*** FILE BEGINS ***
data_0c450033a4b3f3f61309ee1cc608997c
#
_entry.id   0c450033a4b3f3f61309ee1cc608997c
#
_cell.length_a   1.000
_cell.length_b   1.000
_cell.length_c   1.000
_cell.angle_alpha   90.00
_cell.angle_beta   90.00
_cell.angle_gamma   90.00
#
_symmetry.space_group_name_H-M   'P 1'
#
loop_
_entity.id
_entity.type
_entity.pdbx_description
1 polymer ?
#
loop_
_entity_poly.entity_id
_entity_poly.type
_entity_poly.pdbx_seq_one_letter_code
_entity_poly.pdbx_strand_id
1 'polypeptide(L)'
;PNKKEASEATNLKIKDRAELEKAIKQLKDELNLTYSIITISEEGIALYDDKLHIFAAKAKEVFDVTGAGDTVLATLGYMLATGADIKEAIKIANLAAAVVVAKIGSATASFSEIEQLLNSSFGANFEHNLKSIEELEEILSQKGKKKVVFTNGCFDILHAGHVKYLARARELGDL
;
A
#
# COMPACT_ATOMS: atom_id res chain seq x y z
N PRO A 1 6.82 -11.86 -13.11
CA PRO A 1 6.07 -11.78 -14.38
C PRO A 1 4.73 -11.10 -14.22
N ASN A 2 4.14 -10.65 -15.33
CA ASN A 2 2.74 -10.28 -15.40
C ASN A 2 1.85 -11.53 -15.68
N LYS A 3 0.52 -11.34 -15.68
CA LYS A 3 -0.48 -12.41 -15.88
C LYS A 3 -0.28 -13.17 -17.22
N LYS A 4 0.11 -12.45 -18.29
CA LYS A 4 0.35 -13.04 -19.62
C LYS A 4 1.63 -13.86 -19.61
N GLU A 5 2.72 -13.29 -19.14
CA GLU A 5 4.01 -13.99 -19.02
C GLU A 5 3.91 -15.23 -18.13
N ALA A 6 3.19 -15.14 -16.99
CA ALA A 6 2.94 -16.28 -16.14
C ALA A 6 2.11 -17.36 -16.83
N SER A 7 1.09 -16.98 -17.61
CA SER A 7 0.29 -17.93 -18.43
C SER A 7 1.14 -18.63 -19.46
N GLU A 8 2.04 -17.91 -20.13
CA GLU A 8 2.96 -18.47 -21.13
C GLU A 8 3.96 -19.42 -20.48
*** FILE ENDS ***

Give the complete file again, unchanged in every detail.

data_0c450033a4b3f3f61309ee1cc608997c
#
_entry.id   0c450033a4b3f3f61309ee1cc608997c
#
_cell.length_a   1.000
_cell.length_b   1.000
_cell.length_c   1.000
_cell.angle_alpha   90.00
_cell.angle_beta   90.00
_cell.angle_gamma   90.00
#
_symmetry.space_group_name_H-M   'P 1'
#
loop_
_entity.id
_entity.type
_entity.pdbx_description
1 polymer ?
#
loop_
_entity_poly.entity_id
_entity_poly.type
_entity_poly.pdbx_seq_one_letter_code
_entity_poly.pdbx_strand_id
1 'polypeptide(L)'
;PNKKEASEATNLKIKDRAELEKAIKQLKDELNLTYSIITISEEGIALYDDKLHIFAAKAKEVFDVTGAGDTVLATLGYMLATGADIKEAIKIANLAAAVVVAKIGSATASFSEIEQLLNSSFGANFEHNLKSIEELEEILSQKGKKKVVFTNGCFDILHAGHVKYLARARELGDL
;
A
#
# COMPACT_ATOMS: atom_id res chain seq x y z
N PRO A 1 6.82 -11.86 -13.11
CA PRO A 1 6.07 -11.78 -14.38
C PRO A 1 4.73 -11.10 -14.22
N ASN A 2 4.14 -10.65 -15.33
CA ASN A 2 2.74 -10.28 -15.40
C ASN A 2 1.85 -11.53 -15.68
N LYS A 3 0.52 -11.34 -15.68
CA LYS A 3 -0.48 -12.41 -15.88
C LYS A 3 -0.28 -13.17 -17.22
N LYS A 4 0.11 -12.45 -18.29
CA LYS A 4 0.35 -13.04 -19.62
C LYS A 4 1.63 -13.86 -19.61
N GLU A 5 2.72 -13.29 -19.14
CA GLU A 5 4.01 -13.99 -19.02
C GLU A 5 3.91 -15.23 -18.13
N ALA A 6 3.19 -15.14 -16.99
CA ALA A 6 2.94 -16.28 -16.14
C ALA A 6 2.11 -17.36 -16.83
N SER A 7 1.09 -16.98 -17.61
CA SER A 7 0.29 -17.93 -18.43
C SER A 7 1.14 -18.63 -19.46
N GLU A 8 2.04 -17.91 -20.13
CA GLU A 8 2.96 -18.47 -21.13
C GLU A 8 3.96 -19.42 -20.48